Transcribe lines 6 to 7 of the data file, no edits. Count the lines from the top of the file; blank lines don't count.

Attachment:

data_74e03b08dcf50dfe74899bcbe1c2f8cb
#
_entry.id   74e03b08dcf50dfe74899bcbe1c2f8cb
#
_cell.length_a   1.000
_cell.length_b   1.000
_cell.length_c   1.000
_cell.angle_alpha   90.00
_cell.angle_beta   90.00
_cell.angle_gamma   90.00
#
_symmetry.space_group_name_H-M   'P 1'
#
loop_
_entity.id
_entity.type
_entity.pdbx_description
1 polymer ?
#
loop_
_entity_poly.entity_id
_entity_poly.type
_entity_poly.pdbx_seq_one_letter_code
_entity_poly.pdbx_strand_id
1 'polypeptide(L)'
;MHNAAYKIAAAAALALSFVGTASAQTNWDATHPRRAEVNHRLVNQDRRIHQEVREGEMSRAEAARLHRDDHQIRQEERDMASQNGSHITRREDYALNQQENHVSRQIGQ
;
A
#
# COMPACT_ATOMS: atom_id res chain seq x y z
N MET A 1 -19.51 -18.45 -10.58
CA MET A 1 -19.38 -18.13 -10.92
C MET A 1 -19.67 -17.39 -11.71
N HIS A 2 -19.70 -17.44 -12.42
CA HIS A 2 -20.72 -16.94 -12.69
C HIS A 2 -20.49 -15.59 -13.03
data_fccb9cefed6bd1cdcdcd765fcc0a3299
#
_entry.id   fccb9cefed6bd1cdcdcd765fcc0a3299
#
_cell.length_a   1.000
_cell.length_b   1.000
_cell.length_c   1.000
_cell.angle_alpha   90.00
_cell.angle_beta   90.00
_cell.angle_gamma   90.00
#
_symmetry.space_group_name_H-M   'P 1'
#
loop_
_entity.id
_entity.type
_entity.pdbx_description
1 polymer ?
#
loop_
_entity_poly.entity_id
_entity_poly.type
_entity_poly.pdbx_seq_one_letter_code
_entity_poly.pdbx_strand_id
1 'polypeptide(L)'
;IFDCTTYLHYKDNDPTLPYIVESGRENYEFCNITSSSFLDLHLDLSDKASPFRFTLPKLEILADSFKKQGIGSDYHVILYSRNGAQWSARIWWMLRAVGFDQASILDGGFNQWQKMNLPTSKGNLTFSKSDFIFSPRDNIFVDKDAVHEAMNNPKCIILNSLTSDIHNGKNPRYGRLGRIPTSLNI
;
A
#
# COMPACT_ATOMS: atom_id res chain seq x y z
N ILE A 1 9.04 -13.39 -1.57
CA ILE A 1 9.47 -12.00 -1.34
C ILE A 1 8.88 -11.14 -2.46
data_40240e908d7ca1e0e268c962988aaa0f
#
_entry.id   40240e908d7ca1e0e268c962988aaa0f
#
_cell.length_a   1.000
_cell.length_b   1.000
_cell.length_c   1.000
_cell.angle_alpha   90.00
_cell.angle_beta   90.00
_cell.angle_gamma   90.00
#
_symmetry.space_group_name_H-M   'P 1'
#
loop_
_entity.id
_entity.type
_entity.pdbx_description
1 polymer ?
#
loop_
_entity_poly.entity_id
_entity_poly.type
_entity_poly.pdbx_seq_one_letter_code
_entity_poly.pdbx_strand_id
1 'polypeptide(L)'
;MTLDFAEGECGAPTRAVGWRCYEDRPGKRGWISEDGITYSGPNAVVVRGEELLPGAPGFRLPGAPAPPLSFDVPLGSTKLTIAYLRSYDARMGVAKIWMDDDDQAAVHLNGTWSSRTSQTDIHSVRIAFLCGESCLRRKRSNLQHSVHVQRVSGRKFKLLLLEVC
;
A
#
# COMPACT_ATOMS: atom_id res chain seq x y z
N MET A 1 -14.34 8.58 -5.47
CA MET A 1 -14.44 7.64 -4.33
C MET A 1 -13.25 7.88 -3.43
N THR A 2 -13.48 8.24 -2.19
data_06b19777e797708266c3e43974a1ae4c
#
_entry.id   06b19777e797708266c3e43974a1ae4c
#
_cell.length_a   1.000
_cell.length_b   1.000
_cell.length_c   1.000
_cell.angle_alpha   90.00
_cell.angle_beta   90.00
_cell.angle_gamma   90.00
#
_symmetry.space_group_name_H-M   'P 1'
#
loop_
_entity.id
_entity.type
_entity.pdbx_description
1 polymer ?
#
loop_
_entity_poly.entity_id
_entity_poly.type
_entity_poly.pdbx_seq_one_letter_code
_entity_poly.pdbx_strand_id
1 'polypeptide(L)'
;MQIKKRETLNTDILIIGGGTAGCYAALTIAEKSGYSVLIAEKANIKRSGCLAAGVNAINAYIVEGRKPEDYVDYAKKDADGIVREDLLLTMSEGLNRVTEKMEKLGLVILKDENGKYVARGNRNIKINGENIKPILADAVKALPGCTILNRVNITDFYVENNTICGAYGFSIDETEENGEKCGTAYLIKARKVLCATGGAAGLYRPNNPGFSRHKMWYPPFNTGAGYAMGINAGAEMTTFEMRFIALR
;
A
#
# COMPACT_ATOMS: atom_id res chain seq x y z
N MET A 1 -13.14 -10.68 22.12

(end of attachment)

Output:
_cell.length_b   1.000
_cell.length_c   1.000